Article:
Pros: Modern airport with a lot of flight options
Cons: Timeshare salesmen in the airport, expensive (and sometimes complicated) ground transportation, constant construction
Cancun International Airport is the second busiest airport in Mexico and the busiest tourist-oriented resort airport in the Caribbean region. Last year, more than 12 million passengers (most of them first-time international vacationers) passed through its halls and jetways. Planning a vacation to the beautiful, sunny, warm white beaches of Cancun is a great idea....but maybe you're just a LITTLE worried about how things work when you get there. This review is a gentle overview that (I hope) will help ease your worries and maybe even speed you along with a little less hassle, getting you out of the airport more quickly and onto those beaches where you belong.
What to Expect at CUN: The High-Level View from 30,000 Feet...
Cancun International Airport is a very modern facility that's large and that basically feels like any other big airport anywhere else in the world. But there's some significiant differences between CUN and every other big airport.
* few travelers doing onward connections
* few business travelers
* few experienced travelers
* high percentage of charter flights
* very high percentage of flights are international
* many first-time international travelers
* many families and groups, almost no individual travelers
These differences help explain why some things seem strange to experienced travelers --- CUN sometimes seems a bit different from other airports (it's certainly a different feel from any other airport I use in Mexico). The differences aren't necessarily bad though, and some of them make it a much kinder, gentler airport for the inexperienced traveler. Arriving and departing at Cancun International Airport is nothing to be worried about.
What to Expect When You Arrive at CUN...
Cancun is a spectacular tropical paradise, and to remind yourself why you booked your vacation in the first place, just look out the window on your approach. Aren't those turquoise waters spectacular and can't you just picture yourself out on one of those beaches, with a frosty margarita in hand as you lay back in a hammock under one of those palm trees?
But first, you have to:
* fill out your immigration form and customs declaration
* get through the immigration checkpoint
* get through the customs checkpoing
* run the gauntlet of timeshare sales maggots outside the arrival gates
* pick up a bag full of brochures and discount coupons from the sweet young girls who work for the tourist board
* find your bus, shuttle, or taxi if you pre-booked, otherwise, choose your ground tansit and pay the fare
* enjoy the ride to your hotel
Immigration and customs forms are no big deal. Every country you ever travel to internationally is going to want you to fill them out. Now that you've managed to break free of the small minded U.S.-only mindset, you can revel in the feeling of liberation and the wonders of a wider, more interesting world. Be sure to fill out the forms when the stewardess gives them to you on the plane! One of the biggest mistakes first-time visitors to Cancun make is figuring that they'll wait until they get into the airport so they can ask the immigration officials questions and borrow a pen from them. Don't laugh. Cancun has some of the longest, slowest immigration lines of any international airport you've ever visited, and the reason is simply a WHOLE lot of inexperienced travelers who do exactly those kinds of things. If everyone arriving internationally knew what they were doing, the lines would whiz along faster, like the ones in Mexico City (MEX) do because they tend to get the experienced business travelers there. Every airport gets the occasional family of travelers using their passports for the first times in their lives --- it's just that at Cancun that demographic is almost EVERYBODY standing in the long, serpentine immigration line.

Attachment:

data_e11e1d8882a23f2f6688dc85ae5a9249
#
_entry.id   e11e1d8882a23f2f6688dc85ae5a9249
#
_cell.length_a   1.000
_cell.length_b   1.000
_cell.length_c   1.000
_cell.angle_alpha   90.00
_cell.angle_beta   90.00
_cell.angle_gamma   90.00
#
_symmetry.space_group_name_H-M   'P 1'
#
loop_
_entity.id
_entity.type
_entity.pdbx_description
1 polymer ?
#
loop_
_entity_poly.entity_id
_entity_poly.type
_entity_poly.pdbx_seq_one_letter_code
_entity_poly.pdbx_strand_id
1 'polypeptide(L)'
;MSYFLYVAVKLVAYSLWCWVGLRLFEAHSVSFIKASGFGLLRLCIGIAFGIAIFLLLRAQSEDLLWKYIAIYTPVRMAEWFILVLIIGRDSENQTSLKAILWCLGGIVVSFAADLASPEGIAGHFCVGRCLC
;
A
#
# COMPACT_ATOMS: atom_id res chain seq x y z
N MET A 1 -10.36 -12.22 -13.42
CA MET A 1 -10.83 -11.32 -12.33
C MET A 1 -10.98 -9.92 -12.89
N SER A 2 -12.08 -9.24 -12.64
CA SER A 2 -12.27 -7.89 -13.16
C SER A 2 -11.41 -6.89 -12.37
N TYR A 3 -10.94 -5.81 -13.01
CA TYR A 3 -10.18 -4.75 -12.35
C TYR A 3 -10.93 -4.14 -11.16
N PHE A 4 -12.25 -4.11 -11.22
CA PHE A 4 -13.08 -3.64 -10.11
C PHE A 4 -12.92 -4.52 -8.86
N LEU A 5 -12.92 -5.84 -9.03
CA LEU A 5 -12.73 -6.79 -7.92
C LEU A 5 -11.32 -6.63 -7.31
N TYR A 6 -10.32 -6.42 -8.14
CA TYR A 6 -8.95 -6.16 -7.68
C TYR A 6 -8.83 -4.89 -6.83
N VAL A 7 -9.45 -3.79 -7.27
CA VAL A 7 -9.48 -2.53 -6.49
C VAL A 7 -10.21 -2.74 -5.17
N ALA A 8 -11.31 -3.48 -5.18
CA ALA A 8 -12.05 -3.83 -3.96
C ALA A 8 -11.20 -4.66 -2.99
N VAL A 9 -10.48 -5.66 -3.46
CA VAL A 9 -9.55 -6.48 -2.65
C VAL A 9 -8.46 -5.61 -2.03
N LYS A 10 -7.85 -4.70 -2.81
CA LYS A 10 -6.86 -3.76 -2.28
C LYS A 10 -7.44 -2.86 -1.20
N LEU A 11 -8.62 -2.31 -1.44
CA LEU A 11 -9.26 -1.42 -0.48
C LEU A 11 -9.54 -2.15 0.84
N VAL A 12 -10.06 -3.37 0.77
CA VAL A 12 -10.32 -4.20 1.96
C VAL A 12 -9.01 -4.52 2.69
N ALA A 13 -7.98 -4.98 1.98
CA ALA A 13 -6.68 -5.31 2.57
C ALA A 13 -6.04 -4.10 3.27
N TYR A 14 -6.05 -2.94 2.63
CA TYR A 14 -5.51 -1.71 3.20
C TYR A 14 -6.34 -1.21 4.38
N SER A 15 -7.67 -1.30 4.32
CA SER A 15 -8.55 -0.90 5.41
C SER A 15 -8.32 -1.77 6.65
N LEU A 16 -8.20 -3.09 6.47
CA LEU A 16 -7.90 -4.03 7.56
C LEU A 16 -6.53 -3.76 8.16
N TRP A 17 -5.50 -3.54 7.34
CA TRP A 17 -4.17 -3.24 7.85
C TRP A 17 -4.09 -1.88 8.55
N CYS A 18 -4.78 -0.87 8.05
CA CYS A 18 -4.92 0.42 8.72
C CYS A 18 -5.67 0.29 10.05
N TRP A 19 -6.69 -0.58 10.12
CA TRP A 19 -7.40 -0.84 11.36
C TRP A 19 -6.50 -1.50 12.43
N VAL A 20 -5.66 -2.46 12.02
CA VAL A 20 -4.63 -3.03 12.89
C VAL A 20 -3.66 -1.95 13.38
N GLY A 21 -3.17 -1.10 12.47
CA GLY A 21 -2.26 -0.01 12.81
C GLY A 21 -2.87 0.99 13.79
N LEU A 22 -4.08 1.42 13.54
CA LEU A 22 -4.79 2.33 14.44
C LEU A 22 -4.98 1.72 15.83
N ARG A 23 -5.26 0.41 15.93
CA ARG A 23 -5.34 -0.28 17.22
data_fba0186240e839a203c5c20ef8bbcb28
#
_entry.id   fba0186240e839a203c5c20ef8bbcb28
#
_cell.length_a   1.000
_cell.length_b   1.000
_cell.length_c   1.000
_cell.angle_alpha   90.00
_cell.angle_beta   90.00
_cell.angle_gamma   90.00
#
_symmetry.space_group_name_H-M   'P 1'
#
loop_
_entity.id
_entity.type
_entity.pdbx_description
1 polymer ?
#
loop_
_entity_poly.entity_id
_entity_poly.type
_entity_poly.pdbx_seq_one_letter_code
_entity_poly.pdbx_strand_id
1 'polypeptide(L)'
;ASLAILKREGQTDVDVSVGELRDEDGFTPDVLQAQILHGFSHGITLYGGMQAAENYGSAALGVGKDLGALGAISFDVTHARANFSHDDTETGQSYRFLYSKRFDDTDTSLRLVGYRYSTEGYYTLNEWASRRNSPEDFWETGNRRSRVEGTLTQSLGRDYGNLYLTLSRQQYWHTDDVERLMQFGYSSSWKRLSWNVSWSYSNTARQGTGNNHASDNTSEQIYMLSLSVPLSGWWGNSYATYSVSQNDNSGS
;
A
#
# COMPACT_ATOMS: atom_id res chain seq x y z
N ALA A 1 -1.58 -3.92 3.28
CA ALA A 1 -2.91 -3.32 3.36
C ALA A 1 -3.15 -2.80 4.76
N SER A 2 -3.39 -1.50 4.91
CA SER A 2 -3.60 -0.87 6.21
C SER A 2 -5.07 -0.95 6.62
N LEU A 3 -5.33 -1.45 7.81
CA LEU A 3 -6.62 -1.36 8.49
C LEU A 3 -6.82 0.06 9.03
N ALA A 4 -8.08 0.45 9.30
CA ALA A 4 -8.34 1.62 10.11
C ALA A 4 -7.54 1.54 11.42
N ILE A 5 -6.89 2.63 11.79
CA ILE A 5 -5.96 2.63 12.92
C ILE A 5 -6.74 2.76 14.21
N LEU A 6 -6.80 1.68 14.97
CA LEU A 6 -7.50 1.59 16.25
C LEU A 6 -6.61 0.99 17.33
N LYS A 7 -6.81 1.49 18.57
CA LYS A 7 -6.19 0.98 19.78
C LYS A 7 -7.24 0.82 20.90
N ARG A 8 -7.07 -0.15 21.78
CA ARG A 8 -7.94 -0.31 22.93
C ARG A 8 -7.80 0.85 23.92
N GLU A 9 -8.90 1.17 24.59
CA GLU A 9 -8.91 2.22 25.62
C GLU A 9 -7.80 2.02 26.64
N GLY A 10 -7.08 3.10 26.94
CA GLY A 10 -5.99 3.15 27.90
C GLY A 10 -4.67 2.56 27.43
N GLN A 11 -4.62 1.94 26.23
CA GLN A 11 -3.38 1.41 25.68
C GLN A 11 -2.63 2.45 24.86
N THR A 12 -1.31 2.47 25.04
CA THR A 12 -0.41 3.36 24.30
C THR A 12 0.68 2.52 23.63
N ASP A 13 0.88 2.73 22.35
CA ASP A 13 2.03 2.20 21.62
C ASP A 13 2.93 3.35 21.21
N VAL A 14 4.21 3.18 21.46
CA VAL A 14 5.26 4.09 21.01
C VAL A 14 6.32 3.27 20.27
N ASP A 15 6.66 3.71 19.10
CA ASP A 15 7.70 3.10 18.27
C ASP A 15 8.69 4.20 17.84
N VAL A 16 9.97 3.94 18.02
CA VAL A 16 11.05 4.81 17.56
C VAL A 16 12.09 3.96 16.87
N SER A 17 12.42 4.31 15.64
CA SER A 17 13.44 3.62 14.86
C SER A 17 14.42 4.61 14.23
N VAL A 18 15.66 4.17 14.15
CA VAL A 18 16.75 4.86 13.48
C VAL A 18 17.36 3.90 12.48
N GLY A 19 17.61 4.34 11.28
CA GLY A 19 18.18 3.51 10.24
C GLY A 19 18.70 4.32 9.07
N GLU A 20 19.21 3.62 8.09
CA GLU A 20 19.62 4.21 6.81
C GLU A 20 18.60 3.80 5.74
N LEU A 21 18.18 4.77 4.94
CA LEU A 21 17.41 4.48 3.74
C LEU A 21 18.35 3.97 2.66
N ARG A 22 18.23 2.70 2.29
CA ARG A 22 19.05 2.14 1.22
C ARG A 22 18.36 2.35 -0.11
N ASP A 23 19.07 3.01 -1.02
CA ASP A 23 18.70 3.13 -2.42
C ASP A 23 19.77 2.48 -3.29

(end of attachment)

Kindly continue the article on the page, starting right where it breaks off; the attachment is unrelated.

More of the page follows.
You shouldn't have any problems getting past the immigration checkpoint within a minute or so, provided you filled out the form correctly before your turn to show passports and forms to the agent. This might have been a problem in the past, but with draconian security being the norm these days, the airline would have checked your papers before they ever let you on the plane. So the chances of getting refused entry these days are nil (assuming you're not an internationally wanted criminal with warrants that will set off alarms as soon as your passport gets scanned).
The Customs checkpoint works a bit different in Mexico than it does in the U.S. When you go through a Mexican Customs checkpoint, there's a traffic signal. You press a button and it gives you a green light or a red light. Green means go on through and you're on your way. Red means the Customs agents will actually look at your declaration form and will ask you to open your bags for a quick hand examination.
Customs inspections are no big deal. They typically take 1 minute, unless you're a first time traveler who needs to ask some questions or be prompted to unzip each bag for the inspector to peek inside. You might be asked questions about what you're carrying. When you enter Mexico at a land checkpoint, they're always worried about whether you have guns (I don't know any Texans who don't). When you enter by air, they're often more worried about how much cash you have (over $10,000 is supposed to be declared --- same rule as entering U.S.) I know many Texans who only WISH they were traveling with $10,000.